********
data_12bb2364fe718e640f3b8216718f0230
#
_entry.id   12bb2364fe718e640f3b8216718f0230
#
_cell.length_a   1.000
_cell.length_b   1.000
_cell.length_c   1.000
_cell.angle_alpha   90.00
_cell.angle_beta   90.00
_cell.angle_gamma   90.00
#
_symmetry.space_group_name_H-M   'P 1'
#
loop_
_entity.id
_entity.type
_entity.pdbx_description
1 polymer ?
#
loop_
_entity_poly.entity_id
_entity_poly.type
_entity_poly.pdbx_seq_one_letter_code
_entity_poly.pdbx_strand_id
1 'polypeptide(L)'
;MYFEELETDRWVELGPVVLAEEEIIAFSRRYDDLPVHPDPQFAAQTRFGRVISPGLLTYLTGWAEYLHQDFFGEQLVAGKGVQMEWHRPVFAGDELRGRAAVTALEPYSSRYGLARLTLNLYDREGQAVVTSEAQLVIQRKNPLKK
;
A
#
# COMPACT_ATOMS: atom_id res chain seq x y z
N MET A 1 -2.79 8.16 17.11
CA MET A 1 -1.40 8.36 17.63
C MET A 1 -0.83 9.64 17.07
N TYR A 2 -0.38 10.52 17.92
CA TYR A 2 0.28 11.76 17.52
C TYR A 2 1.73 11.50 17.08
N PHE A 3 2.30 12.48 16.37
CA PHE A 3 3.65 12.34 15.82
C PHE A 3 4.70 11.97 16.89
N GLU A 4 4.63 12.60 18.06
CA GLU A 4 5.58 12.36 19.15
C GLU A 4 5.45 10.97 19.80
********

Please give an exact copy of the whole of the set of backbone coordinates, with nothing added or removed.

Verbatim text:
data_12bb2364fe718e640f3b8216718f0230
#
_entry.id   12bb2364fe718e640f3b8216718f0230
#
_cell.length_a   1.000
_cell.length_b   1.000
_cell.length_c   1.000
_cell.angle_alpha   90.00
_cell.angle_beta   90.00
_cell.angle_gamma   90.00
#
_symmetry.space_group_name_H-M   'P 1'
#
loop_
_entity.id
_entity.type
_entity.pdbx_description
1 polymer ?
#
loop_
_entity_poly.entity_id
_entity_poly.type
_entity_poly.pdbx_seq_one_letter_code
_entity_poly.pdbx_strand_id
1 'polypeptide(L)'
;MYFEELETDRWVELGPVVLAEEEIIAFSRRYDDLPVHPDPQFAAQTRFGRVISPGLLTYLTGWAEYLHQDFFGEQLVAGKGVQMEWHRPVFAGDELRGRAAVTALEPYSSRYGLARLTLNLYDREGQAVVTSEAQLVIQRKNPLKK
;
A
#
# COMPACT_ATOMS: atom_id res chain seq x y z
N MET A 1 -2.79 8.16 17.11
CA MET A 1 -1.40 8.36 17.63
C MET A 1 -0.83 9.64 17.07
N TYR A 2 -0.38 10.52 17.92
CA TYR A 2 0.28 11.76 17.52
C TYR A 2 1.73 11.50 17.08
N PHE A 3 2.30 12.48 16.37
CA PHE A 3 3.65 12.34 15.82
C PHE A 3 4.70 11.97 16.89
N GLU A 4 4.63 12.60 18.06
CA GLU A 4 5.58 12.36 19.15
C GLU A 4 5.45 10.97 19.80